Pajaro Valley Unified School District board members are considering whether to pursue a bond measure on the November 2024 ballot to fund repairs to schools and classrooms and potentially build staff housing. A survey shows they likely have the support they need.
The Pajaro Valley Unified School District has enough support from voters to pass a $315 million bond measure in the November 2024 election, according to a recent survey.
“You are in an excellent position for the presidential ballot,” Dale Scott of Dale Scott & Company consultancy firm told the district at its meeting last week.
Scott’s firm surveyed 407 voters in early August to help the district gauge public support for a new bond, which would potentially support renovating district facilities and help build a staff housing development. Among those surveyed, 66% said they would support the bond — 10% more than the required 55% to pass a bond measure in the district of 59,193 registered voters.
The seven-member board of trustees didn’t decide whether or not to pursue a bond at its meeting; however, if it later decides to pursue one, it must pass a resolution by June or July next year. A two-thirds majority of board members will be needed to approve the resolution.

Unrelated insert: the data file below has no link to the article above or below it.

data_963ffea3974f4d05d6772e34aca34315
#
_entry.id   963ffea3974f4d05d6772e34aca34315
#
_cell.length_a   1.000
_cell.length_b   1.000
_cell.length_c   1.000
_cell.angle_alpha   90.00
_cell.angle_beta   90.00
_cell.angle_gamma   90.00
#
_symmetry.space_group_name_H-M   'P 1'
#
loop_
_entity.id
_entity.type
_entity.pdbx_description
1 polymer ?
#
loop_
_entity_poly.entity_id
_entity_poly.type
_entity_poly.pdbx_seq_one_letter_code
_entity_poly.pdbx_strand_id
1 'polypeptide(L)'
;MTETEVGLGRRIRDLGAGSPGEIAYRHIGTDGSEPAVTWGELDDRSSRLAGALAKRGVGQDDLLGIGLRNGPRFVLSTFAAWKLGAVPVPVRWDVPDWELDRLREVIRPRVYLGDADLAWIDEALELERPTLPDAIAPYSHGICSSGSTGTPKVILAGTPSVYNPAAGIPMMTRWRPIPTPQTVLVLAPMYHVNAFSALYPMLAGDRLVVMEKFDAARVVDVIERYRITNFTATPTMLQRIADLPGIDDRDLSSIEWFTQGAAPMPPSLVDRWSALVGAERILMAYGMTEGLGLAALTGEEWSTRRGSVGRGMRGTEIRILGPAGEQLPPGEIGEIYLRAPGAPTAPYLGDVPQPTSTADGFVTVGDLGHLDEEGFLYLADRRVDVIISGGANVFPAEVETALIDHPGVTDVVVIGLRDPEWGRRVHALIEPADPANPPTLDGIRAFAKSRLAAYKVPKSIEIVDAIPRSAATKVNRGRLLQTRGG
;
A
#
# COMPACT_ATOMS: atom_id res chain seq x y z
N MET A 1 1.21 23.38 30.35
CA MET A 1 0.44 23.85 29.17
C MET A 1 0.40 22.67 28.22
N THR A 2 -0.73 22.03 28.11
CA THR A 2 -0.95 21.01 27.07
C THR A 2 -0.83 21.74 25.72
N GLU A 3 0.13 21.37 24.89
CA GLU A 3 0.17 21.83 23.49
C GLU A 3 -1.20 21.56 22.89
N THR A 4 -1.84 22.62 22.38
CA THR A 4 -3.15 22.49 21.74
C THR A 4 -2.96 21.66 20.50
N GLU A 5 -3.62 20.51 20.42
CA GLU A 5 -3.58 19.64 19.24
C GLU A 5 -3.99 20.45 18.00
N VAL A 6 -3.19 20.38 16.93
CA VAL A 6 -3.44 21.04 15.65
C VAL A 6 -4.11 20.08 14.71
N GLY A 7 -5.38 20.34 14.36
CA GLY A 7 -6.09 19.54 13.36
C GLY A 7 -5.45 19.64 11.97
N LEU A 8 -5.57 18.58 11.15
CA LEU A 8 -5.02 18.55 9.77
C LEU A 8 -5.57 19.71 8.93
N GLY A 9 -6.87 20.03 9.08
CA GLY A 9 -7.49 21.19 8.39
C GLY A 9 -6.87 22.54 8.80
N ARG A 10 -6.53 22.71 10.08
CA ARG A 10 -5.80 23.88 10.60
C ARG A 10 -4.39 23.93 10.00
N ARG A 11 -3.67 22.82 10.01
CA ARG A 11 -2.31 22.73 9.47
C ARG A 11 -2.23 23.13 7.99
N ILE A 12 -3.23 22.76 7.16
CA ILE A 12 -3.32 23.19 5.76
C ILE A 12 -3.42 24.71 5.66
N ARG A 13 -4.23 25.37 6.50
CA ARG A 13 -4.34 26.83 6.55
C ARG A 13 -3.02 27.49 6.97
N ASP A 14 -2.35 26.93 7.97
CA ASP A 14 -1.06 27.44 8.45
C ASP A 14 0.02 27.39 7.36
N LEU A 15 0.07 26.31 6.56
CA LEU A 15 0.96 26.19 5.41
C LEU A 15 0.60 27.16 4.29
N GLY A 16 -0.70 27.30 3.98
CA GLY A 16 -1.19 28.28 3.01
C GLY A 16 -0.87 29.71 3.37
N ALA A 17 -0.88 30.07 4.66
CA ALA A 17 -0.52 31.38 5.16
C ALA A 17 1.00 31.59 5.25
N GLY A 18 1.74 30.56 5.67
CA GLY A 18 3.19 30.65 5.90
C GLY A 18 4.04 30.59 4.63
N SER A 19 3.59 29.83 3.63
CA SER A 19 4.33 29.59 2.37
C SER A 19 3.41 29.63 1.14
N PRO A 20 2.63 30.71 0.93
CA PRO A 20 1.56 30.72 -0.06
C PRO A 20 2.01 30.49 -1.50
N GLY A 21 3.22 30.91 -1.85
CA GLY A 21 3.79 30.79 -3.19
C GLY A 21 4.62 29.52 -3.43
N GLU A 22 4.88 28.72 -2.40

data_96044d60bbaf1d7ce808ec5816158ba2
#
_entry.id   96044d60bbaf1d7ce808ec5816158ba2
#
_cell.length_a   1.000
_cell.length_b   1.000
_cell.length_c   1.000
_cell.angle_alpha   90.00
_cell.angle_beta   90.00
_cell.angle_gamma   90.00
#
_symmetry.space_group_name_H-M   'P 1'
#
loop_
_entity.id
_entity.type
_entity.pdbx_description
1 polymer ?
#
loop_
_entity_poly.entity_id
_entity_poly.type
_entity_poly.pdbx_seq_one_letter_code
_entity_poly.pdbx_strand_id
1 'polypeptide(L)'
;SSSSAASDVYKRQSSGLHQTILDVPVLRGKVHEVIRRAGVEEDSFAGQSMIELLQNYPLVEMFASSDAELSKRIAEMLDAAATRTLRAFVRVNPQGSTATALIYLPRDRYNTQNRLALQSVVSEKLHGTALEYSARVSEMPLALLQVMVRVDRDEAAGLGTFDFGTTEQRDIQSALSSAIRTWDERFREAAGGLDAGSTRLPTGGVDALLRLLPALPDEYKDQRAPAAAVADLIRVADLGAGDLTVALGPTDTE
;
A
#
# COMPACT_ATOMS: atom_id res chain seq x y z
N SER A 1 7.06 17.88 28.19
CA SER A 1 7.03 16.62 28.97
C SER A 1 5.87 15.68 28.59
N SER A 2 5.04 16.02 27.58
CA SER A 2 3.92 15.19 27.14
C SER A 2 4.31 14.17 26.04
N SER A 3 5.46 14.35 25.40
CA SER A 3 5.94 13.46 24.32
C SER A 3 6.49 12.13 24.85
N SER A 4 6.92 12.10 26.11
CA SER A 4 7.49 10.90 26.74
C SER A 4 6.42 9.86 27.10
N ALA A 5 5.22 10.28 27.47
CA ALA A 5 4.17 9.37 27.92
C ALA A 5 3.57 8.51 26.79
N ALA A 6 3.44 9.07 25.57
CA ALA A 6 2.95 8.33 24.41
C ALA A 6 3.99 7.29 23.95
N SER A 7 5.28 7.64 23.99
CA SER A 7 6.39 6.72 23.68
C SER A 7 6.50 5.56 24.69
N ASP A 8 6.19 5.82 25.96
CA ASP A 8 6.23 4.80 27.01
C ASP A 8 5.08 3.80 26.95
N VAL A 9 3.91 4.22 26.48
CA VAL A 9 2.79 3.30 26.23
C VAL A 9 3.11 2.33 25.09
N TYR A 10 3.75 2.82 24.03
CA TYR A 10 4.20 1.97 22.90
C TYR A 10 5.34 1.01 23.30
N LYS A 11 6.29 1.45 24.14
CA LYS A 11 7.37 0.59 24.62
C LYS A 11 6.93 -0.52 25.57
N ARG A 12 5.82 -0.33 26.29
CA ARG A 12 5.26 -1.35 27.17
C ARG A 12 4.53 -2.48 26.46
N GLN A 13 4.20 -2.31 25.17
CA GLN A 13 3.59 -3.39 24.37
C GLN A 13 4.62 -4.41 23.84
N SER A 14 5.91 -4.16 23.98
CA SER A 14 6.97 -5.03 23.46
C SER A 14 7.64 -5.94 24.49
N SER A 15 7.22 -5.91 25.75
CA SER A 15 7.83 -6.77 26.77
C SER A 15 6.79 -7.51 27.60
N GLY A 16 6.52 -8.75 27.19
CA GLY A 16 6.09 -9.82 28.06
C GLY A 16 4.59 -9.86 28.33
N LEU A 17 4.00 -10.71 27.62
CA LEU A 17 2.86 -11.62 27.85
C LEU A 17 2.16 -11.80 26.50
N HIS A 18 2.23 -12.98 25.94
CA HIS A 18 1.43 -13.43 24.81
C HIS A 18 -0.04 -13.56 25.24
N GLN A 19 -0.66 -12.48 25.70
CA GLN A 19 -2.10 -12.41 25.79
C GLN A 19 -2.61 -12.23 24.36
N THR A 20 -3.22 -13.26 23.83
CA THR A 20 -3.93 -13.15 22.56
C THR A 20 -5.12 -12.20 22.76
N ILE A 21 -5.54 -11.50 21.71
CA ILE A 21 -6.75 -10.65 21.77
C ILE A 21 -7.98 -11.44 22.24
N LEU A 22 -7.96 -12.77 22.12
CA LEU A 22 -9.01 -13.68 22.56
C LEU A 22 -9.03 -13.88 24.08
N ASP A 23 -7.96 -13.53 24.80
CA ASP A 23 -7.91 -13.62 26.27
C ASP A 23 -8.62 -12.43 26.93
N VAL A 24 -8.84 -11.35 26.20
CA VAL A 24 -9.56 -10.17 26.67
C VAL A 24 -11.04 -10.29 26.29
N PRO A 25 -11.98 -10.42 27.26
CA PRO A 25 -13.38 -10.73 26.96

Board members asked about the timeline for pursuing a bond, the cost to the district, how the bond amount is decided and what the proceeds of the bond could go toward.
The survey asked voters if they would approve a bond at a cost of 6 cents per $100 of assessed value on annual property taxes — which would raise $18.36 million per year. The funds could go toward building staff housing, renovating and repairing “aging classrooms and schools, including plumbing, electrical, and roofs, and it could upgrade campus security systems and improve access for people with disabilities.”
Scott said the amount the district pursues ultimately is up to its discussions with staff, what amount board members think voters would approve and how much they think they really need.
The Pajaro Valley Health Care District is also considering putting a bond measure on the ballot to help support Watsonville Community Hospital’s operations and potentially purchasing the hospital building and land the hospital sits on.
The hospital spends more than $3 million annually on lease payments.
A recent survey showed district voters would support a bond measure for the hospital.
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